I am reminded of Dylan Thomas’ poem do Not Go Gentle Into That Good Night (which I may or may not have mentioned in a recent post about Bob Dylan and Dylan Thomas….)

Do not go gentle into that good night
Dylan Thomas, 1914 – 1953

Do not go gentle into that good night,
Old age should burn and rave at close of day;
Rage, rage against the dying of the light.

Though wise men at their end know dark is right,
Because their words had forked no lightning they
Do not go gentle into that good night.

Good men, the last wave by, crying how bright
Their frail deeds might have danced in a green bay,
Rage, rage against the dying of the light.

Wild men who caught and sang the sun in flight,
And learn, too late, they grieved it on its way,
Do not go gentle into that good night.

Grave men, near death, who see with blinding sight
Blind eyes could blaze like meteors and be gay,
Rage, rage against the dying of the light.

And you, my father, there on the sad height,
Curse, bless, me now with your fierce tears, I pray.
Do not go gentle into that good night.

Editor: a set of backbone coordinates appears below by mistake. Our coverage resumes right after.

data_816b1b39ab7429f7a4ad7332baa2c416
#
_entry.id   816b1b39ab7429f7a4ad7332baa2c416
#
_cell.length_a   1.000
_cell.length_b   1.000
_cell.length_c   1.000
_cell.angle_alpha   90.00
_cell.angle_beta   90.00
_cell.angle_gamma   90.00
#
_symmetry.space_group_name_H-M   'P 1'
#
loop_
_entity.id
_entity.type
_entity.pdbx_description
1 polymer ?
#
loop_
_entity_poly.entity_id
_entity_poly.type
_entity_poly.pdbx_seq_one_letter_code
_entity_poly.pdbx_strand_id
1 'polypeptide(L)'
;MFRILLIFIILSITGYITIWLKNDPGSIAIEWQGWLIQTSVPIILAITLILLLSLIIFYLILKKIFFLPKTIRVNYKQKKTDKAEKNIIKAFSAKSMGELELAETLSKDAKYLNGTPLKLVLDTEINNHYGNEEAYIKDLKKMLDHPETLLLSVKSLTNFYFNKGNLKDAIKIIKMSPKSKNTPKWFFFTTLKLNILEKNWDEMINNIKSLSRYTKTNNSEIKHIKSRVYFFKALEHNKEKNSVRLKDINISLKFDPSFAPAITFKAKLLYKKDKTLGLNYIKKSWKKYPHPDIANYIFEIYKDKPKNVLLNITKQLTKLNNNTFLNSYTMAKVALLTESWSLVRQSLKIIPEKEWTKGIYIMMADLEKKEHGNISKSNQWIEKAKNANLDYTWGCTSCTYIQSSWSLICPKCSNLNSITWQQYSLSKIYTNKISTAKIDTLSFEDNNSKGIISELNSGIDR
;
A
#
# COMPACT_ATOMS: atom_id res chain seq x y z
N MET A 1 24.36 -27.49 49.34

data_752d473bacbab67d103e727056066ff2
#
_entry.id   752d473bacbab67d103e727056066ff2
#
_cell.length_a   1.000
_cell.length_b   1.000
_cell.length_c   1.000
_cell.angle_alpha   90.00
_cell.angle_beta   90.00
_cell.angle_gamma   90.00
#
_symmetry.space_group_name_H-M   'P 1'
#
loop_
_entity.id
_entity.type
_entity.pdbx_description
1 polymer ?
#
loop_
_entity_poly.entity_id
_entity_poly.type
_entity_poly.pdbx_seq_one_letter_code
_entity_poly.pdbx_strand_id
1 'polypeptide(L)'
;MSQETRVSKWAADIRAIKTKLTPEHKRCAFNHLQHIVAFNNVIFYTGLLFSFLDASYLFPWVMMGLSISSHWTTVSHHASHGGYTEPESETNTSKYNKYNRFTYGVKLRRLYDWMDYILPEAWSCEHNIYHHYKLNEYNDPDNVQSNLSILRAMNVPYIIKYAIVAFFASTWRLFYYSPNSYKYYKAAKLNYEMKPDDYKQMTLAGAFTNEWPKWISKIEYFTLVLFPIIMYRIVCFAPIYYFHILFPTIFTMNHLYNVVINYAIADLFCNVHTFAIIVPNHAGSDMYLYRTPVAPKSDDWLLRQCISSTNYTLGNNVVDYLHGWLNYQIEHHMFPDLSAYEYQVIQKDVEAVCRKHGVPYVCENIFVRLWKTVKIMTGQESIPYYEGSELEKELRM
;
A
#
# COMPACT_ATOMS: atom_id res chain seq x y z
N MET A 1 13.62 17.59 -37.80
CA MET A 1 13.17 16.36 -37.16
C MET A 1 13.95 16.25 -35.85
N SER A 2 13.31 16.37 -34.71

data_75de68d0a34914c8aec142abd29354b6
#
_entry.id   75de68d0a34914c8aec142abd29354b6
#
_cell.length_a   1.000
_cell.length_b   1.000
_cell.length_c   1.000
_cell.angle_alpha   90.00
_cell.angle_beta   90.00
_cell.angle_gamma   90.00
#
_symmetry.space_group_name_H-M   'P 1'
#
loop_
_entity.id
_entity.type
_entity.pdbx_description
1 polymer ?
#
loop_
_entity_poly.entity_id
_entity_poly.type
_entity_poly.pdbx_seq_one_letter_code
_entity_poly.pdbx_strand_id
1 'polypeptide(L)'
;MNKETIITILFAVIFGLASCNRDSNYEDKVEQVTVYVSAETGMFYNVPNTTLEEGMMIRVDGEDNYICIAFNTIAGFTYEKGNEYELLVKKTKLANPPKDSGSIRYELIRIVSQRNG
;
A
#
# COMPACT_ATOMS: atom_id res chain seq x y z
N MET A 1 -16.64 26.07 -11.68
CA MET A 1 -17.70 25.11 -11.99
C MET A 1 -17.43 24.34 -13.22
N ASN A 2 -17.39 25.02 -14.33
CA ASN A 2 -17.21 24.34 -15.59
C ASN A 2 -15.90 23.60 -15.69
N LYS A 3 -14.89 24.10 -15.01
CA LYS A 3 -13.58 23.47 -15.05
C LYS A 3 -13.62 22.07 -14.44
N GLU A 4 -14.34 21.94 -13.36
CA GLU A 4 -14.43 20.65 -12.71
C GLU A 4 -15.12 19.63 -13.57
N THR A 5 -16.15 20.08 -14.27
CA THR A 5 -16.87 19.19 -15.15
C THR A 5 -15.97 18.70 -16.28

Rage, rage against the dying of the light.

SO good friends who read this blog….. Do not go gentle into that good night….

Kate

Jesus Calling Adult Coloring Book – A Review

Jesus Calling Adult Coloring Book: Creative Coloring & Hand Lettering By Sarah Young

I was quite excited to try out this book as adult coloring has become the ‘it thing’. Also, I was given Sarah Young’s Jesus Calling devotional, so I knew the author and was excited to see how she took parts of her work and added them to a coloring book.  The book is large, being 10″ x 10″, with pages that are perforated and can be torn out.  Each page contains very detailed drawings of God’s creation, and or a phrase or statement from Jesus Calling.  There is a basic introduction and guide on how to use the book at the front and a practice page at the end of the book to work on lettering. The drawings are elegant and intricate enough to hold meticulous colorers, as well as having plenty of pages with larger spaces to color. Some pages have the sayings outlined for filling in, while others are shaded to practice lettering.